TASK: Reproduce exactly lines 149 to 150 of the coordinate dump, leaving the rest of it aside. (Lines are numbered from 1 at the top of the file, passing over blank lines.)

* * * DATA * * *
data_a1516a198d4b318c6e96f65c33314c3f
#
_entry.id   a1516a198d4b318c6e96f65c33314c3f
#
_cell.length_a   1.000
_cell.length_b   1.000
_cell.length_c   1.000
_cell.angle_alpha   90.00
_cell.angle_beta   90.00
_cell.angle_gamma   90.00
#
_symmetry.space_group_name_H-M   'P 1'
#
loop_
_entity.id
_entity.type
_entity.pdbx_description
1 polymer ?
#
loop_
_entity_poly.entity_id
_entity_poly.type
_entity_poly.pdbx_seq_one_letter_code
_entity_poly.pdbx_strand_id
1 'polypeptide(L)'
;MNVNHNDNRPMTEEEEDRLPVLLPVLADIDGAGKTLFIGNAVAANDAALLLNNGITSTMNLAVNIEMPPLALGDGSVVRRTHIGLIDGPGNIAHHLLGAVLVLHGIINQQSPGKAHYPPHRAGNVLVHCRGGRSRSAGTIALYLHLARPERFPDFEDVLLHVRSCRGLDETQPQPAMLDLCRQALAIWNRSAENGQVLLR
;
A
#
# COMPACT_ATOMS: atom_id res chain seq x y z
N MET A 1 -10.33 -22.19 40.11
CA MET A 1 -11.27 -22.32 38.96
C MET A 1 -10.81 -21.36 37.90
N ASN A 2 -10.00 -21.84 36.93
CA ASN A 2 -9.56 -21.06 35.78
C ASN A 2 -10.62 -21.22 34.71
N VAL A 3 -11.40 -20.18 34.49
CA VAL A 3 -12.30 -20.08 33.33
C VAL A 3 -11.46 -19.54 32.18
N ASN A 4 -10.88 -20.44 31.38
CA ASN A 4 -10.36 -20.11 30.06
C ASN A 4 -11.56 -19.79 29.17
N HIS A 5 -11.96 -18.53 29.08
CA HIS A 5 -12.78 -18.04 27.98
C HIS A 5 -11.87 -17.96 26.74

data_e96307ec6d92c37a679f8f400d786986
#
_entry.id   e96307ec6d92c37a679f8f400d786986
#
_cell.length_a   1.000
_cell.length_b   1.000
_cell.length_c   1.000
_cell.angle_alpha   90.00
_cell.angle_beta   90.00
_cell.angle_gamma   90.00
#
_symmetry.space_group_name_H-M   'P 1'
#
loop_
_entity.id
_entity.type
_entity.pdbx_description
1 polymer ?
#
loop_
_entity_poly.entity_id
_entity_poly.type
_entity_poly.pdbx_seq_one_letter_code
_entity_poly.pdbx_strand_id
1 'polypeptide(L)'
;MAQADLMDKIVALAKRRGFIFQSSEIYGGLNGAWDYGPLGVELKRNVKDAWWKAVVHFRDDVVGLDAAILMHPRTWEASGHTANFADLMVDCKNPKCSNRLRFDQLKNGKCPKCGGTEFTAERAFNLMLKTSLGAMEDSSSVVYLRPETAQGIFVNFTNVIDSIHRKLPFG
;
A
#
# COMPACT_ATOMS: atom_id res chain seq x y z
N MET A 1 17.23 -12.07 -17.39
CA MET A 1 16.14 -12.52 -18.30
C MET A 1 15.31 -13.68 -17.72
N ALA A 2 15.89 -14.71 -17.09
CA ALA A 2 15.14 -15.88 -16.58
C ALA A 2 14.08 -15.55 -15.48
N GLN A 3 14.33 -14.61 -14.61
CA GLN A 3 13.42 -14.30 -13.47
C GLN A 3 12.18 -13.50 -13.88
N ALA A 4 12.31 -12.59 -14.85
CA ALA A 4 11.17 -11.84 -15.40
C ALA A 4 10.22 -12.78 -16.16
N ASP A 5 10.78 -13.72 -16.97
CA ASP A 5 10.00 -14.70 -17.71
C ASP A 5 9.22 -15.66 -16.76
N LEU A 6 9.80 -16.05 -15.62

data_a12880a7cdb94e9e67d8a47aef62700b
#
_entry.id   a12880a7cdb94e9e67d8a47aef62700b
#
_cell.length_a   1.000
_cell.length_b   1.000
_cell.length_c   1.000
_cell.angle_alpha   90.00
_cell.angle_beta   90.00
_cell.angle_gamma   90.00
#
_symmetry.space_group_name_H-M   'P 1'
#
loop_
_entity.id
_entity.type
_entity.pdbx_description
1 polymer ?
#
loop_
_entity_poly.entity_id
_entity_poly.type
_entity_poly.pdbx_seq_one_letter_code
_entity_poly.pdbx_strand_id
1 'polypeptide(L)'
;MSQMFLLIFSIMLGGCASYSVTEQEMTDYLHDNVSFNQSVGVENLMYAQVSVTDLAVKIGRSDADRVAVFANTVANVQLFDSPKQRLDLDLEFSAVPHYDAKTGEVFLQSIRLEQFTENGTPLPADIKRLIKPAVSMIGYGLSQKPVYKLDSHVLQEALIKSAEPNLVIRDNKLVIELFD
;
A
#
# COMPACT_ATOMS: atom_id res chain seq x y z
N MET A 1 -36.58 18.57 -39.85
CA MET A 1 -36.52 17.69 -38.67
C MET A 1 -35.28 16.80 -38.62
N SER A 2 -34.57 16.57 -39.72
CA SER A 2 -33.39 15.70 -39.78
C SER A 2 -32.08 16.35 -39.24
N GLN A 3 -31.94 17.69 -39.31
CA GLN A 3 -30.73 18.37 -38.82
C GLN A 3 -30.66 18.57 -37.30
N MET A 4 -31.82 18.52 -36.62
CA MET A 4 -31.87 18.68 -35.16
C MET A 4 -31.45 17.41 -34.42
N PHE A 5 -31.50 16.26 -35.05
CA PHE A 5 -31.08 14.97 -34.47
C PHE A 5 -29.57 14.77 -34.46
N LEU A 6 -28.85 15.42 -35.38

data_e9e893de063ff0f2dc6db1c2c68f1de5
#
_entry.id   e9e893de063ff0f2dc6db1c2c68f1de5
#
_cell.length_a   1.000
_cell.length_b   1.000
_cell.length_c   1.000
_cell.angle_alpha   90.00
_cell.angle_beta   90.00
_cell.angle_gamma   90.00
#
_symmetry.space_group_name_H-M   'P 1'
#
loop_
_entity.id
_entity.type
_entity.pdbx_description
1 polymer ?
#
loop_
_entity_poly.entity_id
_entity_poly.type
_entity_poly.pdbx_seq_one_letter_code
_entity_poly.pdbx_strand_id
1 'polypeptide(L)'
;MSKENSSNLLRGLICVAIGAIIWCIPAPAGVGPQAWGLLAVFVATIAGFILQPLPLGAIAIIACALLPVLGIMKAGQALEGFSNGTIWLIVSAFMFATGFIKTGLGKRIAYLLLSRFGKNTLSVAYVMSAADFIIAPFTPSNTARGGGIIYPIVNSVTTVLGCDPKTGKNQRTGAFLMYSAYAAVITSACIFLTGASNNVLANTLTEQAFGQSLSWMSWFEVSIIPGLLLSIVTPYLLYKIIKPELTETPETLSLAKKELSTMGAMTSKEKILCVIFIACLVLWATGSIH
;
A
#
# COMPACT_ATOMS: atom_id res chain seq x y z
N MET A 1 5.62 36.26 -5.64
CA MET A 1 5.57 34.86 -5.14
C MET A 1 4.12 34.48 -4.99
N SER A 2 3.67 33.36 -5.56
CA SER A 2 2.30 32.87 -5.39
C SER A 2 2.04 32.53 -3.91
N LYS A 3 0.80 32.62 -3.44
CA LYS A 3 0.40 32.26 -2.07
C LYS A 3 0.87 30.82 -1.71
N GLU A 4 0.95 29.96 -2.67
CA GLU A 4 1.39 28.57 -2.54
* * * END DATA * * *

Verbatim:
_symmetry.space_group_name_H-M   'P 1'
#